Work life integration is key – it’s not about trying to split one or the other but being in a job/ company you love that matches your values and respects the little or regular time you do wish to be away.  Mindfulness is becoming more popular in the world of employee wellness.  Many employers are now embracing mental resilience and mindfulness education as a part of their workplace wellness programs. With 84% of employees experiencing physical, psychological or behavioural symptoms of poor mental health, it’s essential we open up, talk more and break the stigma of mental health issues in the workplace.  Expect to see more employers promoting the use of mental health initiatives and aiding therapy or counselling services and encouraging employees to practice self-care. Lastly, always try to get enough sleep (7-9 hours a night is recommended).  The benefits are immeasurable and affects all areas of physical and mental health and wellbeing.

Joe Gaunt, CEO of Hero Wellbeing.

Shaun Bradley

Nearly 6 out of 10 of UK adults feel work is a common cause of stress according to recent research we conducted. In most instances it’s because we don’t know how to switch off from work, reflect on our state and just relax. We live complex lives, phrases like ‘spinning too many plates’ are now familiar language at work. We are finding it more and more difficult to concentrate and as a result may increase our stress. Mindfulness is the practice of purposely focusing attention on the present moment. The practice has been found to be a key element reducing stress and enhancing overall wellbeing. Being mindful makes it easier to become fully engaged in activities and creates a greater capacity to deal with the challenges of organisational life.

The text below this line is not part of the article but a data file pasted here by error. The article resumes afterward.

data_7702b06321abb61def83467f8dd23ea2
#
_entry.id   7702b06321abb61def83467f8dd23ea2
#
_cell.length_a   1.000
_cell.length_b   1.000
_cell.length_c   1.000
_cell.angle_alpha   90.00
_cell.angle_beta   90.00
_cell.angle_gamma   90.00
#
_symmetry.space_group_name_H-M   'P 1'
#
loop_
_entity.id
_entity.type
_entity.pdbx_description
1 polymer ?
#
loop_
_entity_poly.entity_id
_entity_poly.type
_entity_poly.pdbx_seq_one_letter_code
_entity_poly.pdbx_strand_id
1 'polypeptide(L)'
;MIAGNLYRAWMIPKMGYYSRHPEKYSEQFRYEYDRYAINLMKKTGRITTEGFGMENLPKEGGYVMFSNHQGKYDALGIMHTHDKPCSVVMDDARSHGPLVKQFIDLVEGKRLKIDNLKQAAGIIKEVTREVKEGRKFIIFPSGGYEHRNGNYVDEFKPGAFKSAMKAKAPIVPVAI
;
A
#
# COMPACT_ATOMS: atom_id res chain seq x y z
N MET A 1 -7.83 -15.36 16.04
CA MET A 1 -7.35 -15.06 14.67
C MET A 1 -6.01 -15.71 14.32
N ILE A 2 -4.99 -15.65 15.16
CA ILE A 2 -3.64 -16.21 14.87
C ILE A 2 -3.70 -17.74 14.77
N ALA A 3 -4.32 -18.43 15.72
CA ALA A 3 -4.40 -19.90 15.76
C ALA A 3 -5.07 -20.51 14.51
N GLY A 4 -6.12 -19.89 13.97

Shaun Bradley, Director of People at Perkbox.

Ruth Tongue

Mindfulness is simply being in the present, so in the workplace, it means not being continually distracted and pulled away from what you’re working on. It’s spotting when you do become distracted and making a conscious decision around that distraction. I.e. I’ve noticed 9 new Whatsapp messages come through from my holiday group, but I’m working on this task at the moment and I’m going to choose to continue doing so. I’ll then reward myself by looking at the messages, when I’m done.

Ruth Tongue, Co-founder of Elevate.

Sam Fromson

From the moment we open our eyes it’s all go!  Little surprise therefore that for many us the thought of taking time out at work to be mindful is difficult to visualise.  However, allowing your people time every day to relax, be still and show gratitude is as important as encouraging them to be active and eat well. Not only does it re-energize them, it also helps your people focus, compartmentalize and prioritise, all of which are useful skills in their own right.  In addition, it can help reduce emotional exhaustion and increase job satisfaction which is good for everyone.

Sam Fromson, Co-founder of Yulife.

Jill King

Thousands of studies have shown that mindfulness training reduces stress, anxiety and depression while improving the immune system and the cognitive skills that are key to high performance. We all know that work can be stressful. This stress can negatively impact employee engagement, retention, and productivity. Virgin Pulse State of the Industry report revealed that 98% of companies believe that workplace and personal stress adversely affect employee engagement. Many of us have felt this impact in our own lives; when we feel overwhelmed or spread too thin, our energy levels decrease and our immune system becomes compromised. Stress can literally make us sick, and when we’re sick or overwhelmed we can’t properly engage. Businesses that prioritise mindfulness training can mitigate these effects by helping their employees learn how to focus the mind and relax the central nervous system to better handle stress.

Jill King, Director of International Markets at VirginPulse.

About Ushma Mistry

Editor & Content Strategist at Link Humans, download our 12 Essentials of Employer Branding eBook now.